Human glia, mouse brain

Methoxyroxy [Public domain] via Wikimedia Commons

Glia are non-neuronal cells in the brain that support, protect and strengthen neurons and their synaptic connections. Glial dysfunction is thought to be involved in various neurological disorders, including Huntington’s disease, Alzheimer’s disease and certain psychiatric conditions. Researchers may now have a new tool for examining the role of glia in these and other diseases, thanks to a group of neuroscientists led by Martha Windrem and Steven A. Goldman (University of Rochester Medical Center, NY). They recently reported the generation of mice whose glial cells were of predominately human origin.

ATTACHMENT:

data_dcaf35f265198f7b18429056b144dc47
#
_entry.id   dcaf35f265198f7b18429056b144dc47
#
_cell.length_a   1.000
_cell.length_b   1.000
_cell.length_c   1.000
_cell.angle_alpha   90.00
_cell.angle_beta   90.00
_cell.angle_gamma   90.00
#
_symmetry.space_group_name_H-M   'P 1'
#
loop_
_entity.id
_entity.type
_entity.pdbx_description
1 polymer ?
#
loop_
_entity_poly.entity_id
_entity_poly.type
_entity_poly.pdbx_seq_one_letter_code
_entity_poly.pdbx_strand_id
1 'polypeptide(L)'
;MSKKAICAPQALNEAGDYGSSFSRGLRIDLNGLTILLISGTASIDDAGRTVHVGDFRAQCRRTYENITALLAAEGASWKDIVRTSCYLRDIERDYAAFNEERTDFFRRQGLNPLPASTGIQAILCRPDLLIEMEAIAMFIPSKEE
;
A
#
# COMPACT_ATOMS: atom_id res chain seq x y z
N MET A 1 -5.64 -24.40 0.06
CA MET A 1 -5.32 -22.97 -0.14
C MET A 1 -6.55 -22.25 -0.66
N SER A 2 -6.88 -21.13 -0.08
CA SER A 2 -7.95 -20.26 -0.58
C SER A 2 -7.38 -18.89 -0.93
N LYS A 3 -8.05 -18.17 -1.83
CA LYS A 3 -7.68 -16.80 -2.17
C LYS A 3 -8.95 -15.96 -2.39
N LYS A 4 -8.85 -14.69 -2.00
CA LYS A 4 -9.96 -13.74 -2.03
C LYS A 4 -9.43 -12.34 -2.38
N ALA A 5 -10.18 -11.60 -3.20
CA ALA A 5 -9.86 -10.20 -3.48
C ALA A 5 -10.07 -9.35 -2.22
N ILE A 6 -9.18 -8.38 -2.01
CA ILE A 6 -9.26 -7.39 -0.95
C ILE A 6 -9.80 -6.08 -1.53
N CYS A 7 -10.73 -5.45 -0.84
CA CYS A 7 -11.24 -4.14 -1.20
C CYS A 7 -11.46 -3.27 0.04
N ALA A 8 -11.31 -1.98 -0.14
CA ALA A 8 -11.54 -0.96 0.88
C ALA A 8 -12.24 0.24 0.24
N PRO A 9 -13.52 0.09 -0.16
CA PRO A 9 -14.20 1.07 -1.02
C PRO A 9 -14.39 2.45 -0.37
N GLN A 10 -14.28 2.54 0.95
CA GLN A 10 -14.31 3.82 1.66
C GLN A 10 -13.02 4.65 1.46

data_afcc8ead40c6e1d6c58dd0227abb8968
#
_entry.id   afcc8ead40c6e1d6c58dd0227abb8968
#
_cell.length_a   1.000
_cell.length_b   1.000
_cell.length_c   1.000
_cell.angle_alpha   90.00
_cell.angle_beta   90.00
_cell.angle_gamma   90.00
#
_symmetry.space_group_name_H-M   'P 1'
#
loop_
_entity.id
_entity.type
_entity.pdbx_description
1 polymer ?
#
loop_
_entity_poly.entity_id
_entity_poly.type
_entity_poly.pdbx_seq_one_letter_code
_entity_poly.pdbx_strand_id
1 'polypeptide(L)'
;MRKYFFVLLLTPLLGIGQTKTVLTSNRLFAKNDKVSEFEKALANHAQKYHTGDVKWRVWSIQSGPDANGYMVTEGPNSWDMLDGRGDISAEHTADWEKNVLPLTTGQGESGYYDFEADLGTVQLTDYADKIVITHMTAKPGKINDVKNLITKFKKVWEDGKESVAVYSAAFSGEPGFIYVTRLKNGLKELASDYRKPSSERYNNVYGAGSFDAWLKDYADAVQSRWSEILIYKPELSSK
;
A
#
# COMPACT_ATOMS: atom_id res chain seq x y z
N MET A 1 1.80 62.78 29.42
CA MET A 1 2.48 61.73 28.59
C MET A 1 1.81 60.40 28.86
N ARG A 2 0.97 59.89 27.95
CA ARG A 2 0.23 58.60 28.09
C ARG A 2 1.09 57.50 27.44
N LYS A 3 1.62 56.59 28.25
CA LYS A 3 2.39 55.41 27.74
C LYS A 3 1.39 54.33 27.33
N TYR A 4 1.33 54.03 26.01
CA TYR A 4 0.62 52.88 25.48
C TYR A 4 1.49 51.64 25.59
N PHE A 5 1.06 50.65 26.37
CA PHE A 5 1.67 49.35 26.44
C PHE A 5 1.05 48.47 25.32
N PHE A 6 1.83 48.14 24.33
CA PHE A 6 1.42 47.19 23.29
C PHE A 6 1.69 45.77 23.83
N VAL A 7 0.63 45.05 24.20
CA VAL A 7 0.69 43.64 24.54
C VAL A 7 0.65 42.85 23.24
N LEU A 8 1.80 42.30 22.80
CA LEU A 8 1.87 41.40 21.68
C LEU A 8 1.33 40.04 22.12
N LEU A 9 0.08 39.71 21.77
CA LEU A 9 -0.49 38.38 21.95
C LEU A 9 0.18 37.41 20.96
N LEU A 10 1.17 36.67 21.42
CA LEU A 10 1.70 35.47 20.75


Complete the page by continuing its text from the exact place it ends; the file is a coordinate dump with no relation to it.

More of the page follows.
Lab Anim. (NY) 44, 4 (2015).
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